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The UK College of Chiropractors is keen to secure a Royal Charter to become known as the 'Royal College of Chiropractors'. A body applying for a Royal Charter is normally expected to meet a number of criteria, one of which is that it should comprise members of a unique profession. However, the only unique aspect of chiropractic would appear to be its pseudoscientific underpinnings. It has been said that without their subluxation theory, chiropractors are reduced to manipulative therapists practicing a very limited modality shared by osteopaths, physiatrists, sports trainers, physical therapists and others: That without subluxation theory, chiropractic's claim that it is a unique and comprehensive 'alternative' to standard medicine is lost. Furthermore, a body applying for a Royal Charter is expected to have 5,000 or more members. In the UK, there are currently around 3,000 chiropractors.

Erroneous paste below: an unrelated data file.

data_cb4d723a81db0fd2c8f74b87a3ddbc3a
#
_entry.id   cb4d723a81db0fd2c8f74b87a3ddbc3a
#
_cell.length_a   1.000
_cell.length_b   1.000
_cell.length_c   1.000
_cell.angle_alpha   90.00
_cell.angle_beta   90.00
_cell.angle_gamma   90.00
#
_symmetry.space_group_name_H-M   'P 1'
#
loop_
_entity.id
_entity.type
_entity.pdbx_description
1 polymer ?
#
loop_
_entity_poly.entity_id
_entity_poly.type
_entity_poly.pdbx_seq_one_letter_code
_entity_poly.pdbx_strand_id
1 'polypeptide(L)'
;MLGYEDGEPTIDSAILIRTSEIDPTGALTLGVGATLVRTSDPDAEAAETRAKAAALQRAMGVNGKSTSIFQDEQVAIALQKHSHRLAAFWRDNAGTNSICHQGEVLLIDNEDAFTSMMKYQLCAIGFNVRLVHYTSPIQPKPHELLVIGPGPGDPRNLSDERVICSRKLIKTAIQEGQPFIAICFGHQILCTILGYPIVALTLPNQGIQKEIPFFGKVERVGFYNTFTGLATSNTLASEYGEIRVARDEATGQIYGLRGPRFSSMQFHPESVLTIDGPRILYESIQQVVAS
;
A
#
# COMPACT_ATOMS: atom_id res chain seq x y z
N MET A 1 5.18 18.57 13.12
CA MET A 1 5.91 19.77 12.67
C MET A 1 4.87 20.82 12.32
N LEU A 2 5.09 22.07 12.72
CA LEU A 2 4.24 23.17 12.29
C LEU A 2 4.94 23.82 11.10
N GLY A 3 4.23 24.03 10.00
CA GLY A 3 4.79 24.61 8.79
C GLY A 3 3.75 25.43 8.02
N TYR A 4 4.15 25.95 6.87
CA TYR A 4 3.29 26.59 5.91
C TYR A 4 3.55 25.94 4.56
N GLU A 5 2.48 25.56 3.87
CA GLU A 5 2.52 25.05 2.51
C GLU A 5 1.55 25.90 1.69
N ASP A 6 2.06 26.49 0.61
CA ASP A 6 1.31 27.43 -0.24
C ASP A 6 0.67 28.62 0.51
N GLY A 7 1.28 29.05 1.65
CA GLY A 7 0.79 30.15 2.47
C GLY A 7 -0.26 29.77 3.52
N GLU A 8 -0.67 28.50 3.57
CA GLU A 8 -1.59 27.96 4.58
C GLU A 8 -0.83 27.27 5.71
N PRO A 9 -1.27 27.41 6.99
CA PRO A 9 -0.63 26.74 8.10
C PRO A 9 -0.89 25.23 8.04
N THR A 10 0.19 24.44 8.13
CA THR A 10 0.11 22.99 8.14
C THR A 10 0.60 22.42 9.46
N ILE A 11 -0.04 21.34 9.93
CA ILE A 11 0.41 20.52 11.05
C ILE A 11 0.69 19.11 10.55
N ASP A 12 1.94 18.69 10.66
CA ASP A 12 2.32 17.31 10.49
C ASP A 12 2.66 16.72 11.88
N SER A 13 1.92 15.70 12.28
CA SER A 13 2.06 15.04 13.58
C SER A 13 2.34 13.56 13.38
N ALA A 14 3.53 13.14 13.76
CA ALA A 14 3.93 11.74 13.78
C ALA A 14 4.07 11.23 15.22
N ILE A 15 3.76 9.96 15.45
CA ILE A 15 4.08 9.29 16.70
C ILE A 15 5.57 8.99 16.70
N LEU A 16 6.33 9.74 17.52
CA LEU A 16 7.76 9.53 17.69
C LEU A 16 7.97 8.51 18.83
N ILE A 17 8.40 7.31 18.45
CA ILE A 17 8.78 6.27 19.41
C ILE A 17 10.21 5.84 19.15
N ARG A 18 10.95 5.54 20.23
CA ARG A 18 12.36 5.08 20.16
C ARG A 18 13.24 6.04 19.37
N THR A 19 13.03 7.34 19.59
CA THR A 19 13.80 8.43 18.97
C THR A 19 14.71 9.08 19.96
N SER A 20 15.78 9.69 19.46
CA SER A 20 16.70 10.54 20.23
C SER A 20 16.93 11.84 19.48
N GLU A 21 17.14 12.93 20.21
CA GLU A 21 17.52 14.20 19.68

NOTE: Formal applications for Charters are published to allow other interested individuals or organisations to comment or to lodge counter-petitions. Any proposal which is rendered controversial by a counter-petition is unlikely to succeed. Full details available from the Privy Council via this link.
"The application for the Royal Charter was unsuccessful, but the initiative is still alive and when the time is right a further application will be made."
Ref: Section C-170210-3 (v) Minutes of the General Chiropractic Council meeting held on 17 February 2010.